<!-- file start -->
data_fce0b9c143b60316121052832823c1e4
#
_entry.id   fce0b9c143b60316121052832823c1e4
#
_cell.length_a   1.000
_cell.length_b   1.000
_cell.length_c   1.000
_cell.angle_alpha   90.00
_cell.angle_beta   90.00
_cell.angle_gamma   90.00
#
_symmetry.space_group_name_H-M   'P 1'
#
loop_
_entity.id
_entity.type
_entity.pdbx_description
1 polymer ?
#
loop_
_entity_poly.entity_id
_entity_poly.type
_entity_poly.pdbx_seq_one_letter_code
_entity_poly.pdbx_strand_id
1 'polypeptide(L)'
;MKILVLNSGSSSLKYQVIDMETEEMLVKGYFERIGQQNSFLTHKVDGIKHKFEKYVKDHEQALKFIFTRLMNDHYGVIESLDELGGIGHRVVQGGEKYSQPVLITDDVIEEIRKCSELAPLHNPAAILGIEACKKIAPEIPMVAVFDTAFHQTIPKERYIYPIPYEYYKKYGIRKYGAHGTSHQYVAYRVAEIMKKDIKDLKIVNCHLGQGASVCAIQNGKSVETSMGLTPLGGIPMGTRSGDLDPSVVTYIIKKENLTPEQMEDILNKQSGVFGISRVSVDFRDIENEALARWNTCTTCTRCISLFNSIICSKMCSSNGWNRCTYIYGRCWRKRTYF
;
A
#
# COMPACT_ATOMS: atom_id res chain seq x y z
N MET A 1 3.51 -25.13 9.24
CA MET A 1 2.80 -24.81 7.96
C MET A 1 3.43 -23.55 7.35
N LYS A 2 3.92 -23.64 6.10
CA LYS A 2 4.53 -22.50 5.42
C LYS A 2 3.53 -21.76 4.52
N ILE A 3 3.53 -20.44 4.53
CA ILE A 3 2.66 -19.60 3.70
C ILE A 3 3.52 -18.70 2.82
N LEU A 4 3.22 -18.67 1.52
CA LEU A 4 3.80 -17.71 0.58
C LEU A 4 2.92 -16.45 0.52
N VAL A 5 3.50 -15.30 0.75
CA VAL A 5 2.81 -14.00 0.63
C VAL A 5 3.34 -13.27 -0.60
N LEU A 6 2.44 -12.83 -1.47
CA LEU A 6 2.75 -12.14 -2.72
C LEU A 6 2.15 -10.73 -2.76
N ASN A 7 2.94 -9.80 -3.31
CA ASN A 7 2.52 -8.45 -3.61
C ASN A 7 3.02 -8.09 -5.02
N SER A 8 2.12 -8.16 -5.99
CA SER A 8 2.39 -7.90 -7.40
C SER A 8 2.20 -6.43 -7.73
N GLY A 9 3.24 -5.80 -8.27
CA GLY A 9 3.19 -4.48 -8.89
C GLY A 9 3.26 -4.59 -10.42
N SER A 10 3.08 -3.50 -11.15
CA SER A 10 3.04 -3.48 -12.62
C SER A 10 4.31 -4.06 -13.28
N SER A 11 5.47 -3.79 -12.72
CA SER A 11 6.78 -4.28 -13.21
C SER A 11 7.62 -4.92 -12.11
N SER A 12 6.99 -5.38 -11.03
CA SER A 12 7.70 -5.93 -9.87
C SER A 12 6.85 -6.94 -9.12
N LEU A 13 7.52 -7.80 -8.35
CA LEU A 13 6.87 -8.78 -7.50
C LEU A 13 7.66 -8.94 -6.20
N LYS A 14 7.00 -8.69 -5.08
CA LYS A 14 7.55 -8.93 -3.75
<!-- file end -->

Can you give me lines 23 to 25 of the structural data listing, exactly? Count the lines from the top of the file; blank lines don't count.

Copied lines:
_entity_poly.pdbx_seq_one_letter_code
_entity_poly.pdbx_strand_id
1 'polypeptide(L)'